In contrast, at least 50% of GHD students reported that they “agreed” that they could now: identify and employ strategies for resolving ethical issues arising in efforts to address health care disparity; demonstrate understanding of organizational leadership, including leadership styles and strategies, working with teams, and aligning projects with institutional missions; demonstrate cultural competence in your learning and in developing and implementing programs related to health disparities; identify and compare health systems in the U.S. and in a developing country, in terms of their use of organized and informal sectors; define sustainability, how it can be measured, and apply at least one element to a health disparities project to enhance its sustainability; identify opportunities to affect societal determinants of health, drawing on approaches successfully used in ameliorating health disparities; and identify and apply frameworks describing the impact of society of the health of vulnerable populations, including differential distribution of diseases, risk factors, and health care access and delivery.

Ratings of anticipated need for GHD-related competencies in their career

For 15 of the 16 defined competencies, 90% of the GHD student-participants “agreed” or “strongly agreed” that their careers would require them to be able to conduct the defined competency. The sole exception was the ability to identify and compare health systems in the U.S. and in a developing country, in terms of their use of organized and informal sectors, as 18% of students “disagreed” that their career would require this competency.

All (100%) of GHD students characterized their careers as requiring competence in both organizational leadership and in cultural competence as they work to develop and implement program related to health disparities. Only two students “disagreed” or “strongly disagreed” that their future careers would require them to formulate a plan for personal ongoing involvement, career advancement, and training in the field of health disparities. In contrast, 93.3% of GHD students “agreed” or “strongly agreed” their future careers would require them to develop such personal development and career planning.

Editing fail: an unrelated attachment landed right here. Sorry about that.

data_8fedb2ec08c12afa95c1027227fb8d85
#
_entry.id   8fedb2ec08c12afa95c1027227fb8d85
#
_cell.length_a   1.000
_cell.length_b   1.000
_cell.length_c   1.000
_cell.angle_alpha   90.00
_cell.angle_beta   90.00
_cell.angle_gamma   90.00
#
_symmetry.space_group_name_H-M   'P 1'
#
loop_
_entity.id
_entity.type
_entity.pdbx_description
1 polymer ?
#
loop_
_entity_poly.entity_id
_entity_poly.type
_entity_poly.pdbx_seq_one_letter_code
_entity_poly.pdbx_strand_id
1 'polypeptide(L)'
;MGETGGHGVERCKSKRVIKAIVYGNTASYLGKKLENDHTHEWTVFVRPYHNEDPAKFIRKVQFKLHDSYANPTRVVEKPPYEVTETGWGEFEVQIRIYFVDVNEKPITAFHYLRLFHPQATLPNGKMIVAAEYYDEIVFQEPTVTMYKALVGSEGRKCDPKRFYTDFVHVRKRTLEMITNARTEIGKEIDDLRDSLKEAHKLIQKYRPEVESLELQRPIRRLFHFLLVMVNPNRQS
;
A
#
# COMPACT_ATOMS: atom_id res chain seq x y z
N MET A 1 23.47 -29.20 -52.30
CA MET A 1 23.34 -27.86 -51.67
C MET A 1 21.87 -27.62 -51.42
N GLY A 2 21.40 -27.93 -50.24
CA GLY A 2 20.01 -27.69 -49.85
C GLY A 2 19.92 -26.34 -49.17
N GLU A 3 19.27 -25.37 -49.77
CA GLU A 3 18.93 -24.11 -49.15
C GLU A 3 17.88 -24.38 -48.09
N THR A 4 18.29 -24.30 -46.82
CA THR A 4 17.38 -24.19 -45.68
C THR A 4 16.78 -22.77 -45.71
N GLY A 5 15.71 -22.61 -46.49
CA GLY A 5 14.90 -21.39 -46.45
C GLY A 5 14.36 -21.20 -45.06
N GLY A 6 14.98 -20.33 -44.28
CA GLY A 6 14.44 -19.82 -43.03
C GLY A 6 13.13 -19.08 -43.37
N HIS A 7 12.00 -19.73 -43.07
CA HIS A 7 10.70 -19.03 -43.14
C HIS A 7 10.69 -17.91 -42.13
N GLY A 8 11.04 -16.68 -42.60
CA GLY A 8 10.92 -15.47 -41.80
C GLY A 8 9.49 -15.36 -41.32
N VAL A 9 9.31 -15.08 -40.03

Comparison of current ability to perceived need for GHD-related competencies

Each table summarizes the results of statistical analyses (Wilcoxin’s paired T-test, the nonparametric equivalent to the paired t-test statistical analysis) comparing individual students’ rating of their current level of ability to their perceived need for competence that they anticipate their career will require.

For each of the 16 competencies, the results of Wilcoxin paired T-test values indicate that students perceive more need in their careers for the GHD-program defined competencies than they currently possess, at statistically significantly levels.

Discussion and conclusion

In this study, we explored the use of explicit competencies to promote medical students’ reflection on the depth and scope of global health equity related expertise. While the results show that some students characterize themselves as already having at least some ability to conduct these competencies, the findings also indicate that students see the need for higher levels of skills in the careers they anticipate. The finding that the GHD founding student cohort rated the full set of potential competencies as germane to the careers they anticipate suggests considerable congruence between student and faculty perceptions of the scope of practice required for GHD.

Limitations of this study include that it reflects its use in a single study institution. The methods for identifying competencies drew on the resources of faculty involved in global and domestic health disparities research, who received institutionally supported time for their efforts in developing the curriculum and associated assessments. Although we sought to extend what we could build from drawing on their expertise with reviews of literature and informal key informant interviews with colleagues from other schools and professions, the collegial building of the network of faculty who would continue to work on the project would be less appropriate for global health curriculum development intended to minimize the influence of faculty perceived to have more expertise and authority, for which such methods as the Delphi approach to anonymously gathering and reviewing formal ratings of priorities would be appropriate. In addition, although the pilot-testing of the assessment instrument for clarity included medical school faculty not involved in global health, the findings obtained in this study draw on the instrument’s use with a special group of medical students interested in pursing global health and disparities training, so the findings might not be generalizable to other populations. We also recognize that students’ self-assessments of their competence in cultural competence can’t be considered evidentiary of their actual ability to practice, but recognizing their perception can inform the ways that we develop curriculum to test and enhance their skills. Further, the small number of students involved in our entry cohort of GHD students precludes the use of factor analysis, the statistical analysis that could be used to confirm the clustering/organization of competencies within such construct domains as leadership and social determinants of health. Despite the relatively small number of students involved, the magnitude of the effect size was sufficiently large that the comparison of current and needed competency was statistically significant.